If you are stepping into the gym for the first time looking to lose those pounds, you might be tempted by all the high tech cardio equipment. Losing a ton of calories in a short space of time certainly seems appealing. Especially when you are determined to lose the fat. But if you ask me, this is the worst way to start your journey. If you are new then the chances are, you don’t have much muscle mass to begin with. This should be your priority. Yes, cardio will increase the number of calories burnt (but ONLY in the short-term).

What you want to do is to focus on building more muscle, making sure your capacity to burn calories in the long-term and at rest, remains HIGH. This will make it much easier to optimize your fat loss efforts. Definitely include cardio for cardiovascular health. But, when it comes to fat loss, weightlifting will provide all the benefits cardio will never be able to. If you ask me, the key to optimal long-term fat loss is building and preserving as much muscle mass as possible over time, not how many calories you burn in a single session through HIT or LIT cardio.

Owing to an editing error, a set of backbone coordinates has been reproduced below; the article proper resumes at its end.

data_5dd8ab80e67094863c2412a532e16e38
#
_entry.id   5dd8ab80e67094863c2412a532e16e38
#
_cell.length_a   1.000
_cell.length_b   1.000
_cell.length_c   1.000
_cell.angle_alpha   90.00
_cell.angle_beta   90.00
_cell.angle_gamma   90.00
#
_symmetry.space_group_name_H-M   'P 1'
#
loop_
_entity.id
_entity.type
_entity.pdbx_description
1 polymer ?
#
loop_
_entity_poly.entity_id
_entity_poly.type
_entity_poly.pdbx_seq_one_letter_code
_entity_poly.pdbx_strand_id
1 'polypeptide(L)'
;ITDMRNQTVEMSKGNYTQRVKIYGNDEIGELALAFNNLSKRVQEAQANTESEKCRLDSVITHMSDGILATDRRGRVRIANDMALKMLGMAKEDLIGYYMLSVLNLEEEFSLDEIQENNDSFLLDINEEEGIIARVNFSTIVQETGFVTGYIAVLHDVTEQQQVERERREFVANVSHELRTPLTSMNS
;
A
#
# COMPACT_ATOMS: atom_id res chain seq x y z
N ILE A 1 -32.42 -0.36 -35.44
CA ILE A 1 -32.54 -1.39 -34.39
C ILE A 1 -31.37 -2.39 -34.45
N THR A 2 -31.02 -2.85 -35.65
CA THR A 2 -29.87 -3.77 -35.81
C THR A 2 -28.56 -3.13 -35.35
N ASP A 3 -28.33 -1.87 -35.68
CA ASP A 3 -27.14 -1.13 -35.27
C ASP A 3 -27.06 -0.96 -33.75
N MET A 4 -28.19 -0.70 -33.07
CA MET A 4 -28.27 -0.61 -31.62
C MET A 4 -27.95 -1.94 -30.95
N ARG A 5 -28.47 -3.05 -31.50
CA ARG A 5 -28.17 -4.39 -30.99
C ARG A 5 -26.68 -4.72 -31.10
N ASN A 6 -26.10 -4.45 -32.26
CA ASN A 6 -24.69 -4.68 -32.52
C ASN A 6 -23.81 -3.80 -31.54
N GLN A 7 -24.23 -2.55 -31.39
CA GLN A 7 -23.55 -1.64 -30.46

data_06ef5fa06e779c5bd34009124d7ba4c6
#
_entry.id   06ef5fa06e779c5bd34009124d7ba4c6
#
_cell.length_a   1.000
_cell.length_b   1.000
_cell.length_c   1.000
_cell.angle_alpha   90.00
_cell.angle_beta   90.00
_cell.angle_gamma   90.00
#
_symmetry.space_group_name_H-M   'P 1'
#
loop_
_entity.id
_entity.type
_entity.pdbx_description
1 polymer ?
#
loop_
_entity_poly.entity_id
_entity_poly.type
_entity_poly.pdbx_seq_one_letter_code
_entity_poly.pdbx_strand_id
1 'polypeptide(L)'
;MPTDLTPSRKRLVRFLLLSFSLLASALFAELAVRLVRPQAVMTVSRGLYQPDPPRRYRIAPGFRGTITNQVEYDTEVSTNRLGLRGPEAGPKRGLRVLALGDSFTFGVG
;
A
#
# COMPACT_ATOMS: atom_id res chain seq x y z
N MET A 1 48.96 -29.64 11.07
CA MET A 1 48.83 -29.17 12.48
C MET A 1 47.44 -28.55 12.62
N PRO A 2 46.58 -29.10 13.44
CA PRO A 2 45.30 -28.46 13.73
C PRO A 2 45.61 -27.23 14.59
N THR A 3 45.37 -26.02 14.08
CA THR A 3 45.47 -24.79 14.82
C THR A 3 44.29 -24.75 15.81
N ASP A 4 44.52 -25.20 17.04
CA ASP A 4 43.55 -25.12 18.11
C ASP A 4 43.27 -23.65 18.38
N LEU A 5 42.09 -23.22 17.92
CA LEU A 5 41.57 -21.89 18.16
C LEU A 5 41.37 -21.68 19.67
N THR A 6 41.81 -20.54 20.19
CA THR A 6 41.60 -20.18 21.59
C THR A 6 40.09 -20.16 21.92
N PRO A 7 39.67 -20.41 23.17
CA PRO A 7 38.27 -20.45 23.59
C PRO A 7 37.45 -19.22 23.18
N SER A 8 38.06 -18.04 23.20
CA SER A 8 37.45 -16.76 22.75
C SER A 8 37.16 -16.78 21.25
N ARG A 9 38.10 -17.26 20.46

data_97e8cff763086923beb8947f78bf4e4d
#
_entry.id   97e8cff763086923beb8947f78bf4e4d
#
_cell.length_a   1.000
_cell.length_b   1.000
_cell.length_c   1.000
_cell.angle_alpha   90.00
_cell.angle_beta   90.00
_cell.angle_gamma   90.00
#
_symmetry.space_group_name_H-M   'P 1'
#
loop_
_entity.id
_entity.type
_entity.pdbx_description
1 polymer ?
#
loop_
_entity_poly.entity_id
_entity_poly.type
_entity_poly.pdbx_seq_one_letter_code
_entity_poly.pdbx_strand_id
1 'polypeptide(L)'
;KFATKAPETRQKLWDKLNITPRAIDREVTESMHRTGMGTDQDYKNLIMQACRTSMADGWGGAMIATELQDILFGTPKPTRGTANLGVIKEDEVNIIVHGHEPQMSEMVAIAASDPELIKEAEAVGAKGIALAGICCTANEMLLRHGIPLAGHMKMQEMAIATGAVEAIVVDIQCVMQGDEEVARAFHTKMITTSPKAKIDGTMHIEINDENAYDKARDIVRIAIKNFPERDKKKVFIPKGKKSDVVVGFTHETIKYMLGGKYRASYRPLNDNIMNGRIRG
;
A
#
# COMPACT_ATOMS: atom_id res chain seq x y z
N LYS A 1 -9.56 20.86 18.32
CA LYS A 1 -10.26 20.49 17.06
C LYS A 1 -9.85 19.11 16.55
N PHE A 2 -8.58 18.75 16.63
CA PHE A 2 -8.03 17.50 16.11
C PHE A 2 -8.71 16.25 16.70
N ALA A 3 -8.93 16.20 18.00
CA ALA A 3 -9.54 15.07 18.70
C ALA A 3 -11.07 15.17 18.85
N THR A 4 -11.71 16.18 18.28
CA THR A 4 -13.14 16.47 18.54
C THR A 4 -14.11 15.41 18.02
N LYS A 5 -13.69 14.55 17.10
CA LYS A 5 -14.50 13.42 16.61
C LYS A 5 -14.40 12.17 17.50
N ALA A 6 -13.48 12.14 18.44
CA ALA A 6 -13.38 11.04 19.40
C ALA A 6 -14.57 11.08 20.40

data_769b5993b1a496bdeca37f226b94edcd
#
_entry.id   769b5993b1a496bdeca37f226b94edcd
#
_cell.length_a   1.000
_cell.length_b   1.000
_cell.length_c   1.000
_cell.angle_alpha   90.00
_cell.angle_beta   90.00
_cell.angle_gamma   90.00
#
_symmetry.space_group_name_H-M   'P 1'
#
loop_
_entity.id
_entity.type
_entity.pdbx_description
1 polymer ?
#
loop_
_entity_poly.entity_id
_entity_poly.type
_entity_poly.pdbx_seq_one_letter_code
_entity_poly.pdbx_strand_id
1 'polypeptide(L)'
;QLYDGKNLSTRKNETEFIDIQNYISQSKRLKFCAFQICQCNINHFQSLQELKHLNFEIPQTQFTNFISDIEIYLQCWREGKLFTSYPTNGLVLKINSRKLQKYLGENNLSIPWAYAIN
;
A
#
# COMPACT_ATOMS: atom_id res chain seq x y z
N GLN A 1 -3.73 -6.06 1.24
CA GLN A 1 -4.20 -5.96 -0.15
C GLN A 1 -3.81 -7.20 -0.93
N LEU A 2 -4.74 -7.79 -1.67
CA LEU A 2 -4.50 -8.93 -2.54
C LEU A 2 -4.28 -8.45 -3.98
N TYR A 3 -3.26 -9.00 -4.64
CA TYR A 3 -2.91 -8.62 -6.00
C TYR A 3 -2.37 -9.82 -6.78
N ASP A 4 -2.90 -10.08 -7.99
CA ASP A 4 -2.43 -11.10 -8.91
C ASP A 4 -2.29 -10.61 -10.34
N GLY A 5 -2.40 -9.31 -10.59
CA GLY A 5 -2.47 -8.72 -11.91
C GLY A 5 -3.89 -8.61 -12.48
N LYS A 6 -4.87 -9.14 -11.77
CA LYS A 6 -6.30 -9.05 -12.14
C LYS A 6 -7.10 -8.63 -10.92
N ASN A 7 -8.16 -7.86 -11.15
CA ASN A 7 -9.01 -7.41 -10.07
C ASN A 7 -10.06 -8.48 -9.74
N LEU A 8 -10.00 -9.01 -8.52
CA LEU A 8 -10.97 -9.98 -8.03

If you have any questions about the article or would like to discuss further some of the topics mentioned, then please feel free to leave comments down below!


2 thoughts on “Cardio Vs. Weightlifting For Fat Loss: Who Wins?

  1. Great article as usual…

    Does body fat %, more specifically someone with low body fat %, have an easier time remaining leaner than someone with a higher % of body fat or are we talking about total muscle mass volume? Thanks!

    Liked by 1 person

    1. Hi sliceoflife11, thanks for the feedback!

      In regards to your question, its all about your ‘total muscle mass volume’ (as fat doesn’t burn calories). The more muscle mass you have, the higher your resting metabolic rate, the more calories you burn at rest and thus the easier it is to keep the fat off.

      As a leaner person with a lower body fat % percentage it depends. As a natural its generally harder to maintain a significant amount of muscle mass so in most cases, it would be probably be harder maintaining leaness.

      But its hard to compare two people on the basis of just body fat percentages without knowing their workout history.

      Liked by 1 person